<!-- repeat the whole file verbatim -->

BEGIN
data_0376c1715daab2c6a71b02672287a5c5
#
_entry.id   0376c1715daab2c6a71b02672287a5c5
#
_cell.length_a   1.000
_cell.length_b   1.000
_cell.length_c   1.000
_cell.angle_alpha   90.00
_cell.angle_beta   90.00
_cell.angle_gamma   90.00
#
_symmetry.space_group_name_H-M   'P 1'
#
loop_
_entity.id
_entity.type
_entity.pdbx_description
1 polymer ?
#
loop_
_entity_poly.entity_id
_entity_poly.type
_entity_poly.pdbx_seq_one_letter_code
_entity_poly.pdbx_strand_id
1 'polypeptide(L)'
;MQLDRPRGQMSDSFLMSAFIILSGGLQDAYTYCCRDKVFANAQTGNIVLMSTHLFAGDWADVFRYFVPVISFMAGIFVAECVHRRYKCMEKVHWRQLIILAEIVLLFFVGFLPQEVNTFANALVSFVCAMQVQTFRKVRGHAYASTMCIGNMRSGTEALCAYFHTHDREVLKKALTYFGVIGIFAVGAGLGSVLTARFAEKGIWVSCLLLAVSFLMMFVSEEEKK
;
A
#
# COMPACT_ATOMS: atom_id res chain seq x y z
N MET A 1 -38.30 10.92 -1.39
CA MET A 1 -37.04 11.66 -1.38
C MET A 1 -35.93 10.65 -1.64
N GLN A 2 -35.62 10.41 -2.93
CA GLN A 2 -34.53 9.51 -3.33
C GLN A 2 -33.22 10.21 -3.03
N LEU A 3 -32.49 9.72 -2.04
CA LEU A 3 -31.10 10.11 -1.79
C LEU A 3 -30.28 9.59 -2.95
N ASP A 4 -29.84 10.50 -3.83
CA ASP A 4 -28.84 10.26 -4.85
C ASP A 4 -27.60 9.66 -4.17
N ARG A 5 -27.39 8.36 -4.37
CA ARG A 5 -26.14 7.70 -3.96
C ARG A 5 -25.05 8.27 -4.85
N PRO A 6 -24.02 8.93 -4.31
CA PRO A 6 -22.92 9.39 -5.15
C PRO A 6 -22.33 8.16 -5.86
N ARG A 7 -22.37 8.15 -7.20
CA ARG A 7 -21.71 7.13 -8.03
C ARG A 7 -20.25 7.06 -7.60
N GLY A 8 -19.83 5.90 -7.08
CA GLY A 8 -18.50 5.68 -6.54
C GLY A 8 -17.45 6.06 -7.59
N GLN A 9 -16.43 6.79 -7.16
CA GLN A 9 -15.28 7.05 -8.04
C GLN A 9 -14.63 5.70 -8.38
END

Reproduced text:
data_0376c1715daab2c6a71b02672287a5c5
#
_entry.id   0376c1715daab2c6a71b02672287a5c5
#
_cell.length_a   1.000
_cell.length_b   1.000
_cell.length_c   1.000
_cell.angle_alpha   90.00
_cell.angle_beta   90.00
_cell.angle_gamma   90.00
#
_symmetry.space_group_name_H-M   'P 1'
#
loop_
_entity.id
_entity.type
_entity.pdbx_description
1 polymer ?
#
loop_
_entity_poly.entity_id
_entity_poly.type
_entity_poly.pdbx_seq_one_letter_code
_entity_poly.pdbx_strand_id
1 'polypeptide(L)'
;MQLDRPRGQMSDSFLMSAFIILSGGLQDAYTYCCRDKVFANAQTGNIVLMSTHLFAGDWADVFRYFVPVISFMAGIFVAECVHRRYKCMEKVHWRQLIILAEIVLLFFVGFLPQEVNTFANALVSFVCAMQVQTFRKVRGHAYASTMCIGNMRSGTEALCAYFHTHDREVLKKALTYFGVIGIFAVGAGLGSVLTARFAEKGIWVSCLLLAVSFLMMFVSEEEKK
;
A
#
# COMPACT_ATOMS: atom_id res chain seq x y z
N MET A 1 -38.30 10.92 -1.39
CA MET A 1 -37.04 11.66 -1.38
C MET A 1 -35.93 10.65 -1.64
N GLN A 2 -35.62 10.41 -2.93
CA GLN A 2 -34.53 9.51 -3.33
C GLN A 2 -33.22 10.21 -3.03
N LEU A 3 -32.49 9.72 -2.04
CA LEU A 3 -31.10 10.11 -1.79
C LEU A 3 -30.28 9.59 -2.95
N ASP A 4 -29.84 10.50 -3.83
CA ASP A 4 -28.84 10.26 -4.85
C ASP A 4 -27.60 9.66 -4.17
N ARG A 5 -27.39 8.36 -4.37
CA ARG A 5 -26.14 7.70 -3.96
C ARG A 5 -25.05 8.27 -4.85
N PRO A 6 -24.02 8.93 -4.31
CA PRO A 6 -22.92 9.39 -5.15
C PRO A 6 -22.33 8.16 -5.86
N ARG A 7 -22.37 8.15 -7.20
CA ARG A 7 -21.71 7.13 -8.03
C ARG A 7 -20.25 7.06 -7.60
N GLY A 8 -19.83 5.90 -7.08
CA GLY A 8 -18.50 5.68 -6.54
C GLY A 8 -17.45 6.06 -7.59
N GLN A 9 -16.43 6.79 -7.16
CA GLN A 9 -15.28 7.05 -8.04
C GLN A 9 -14.63 5.70 -8.38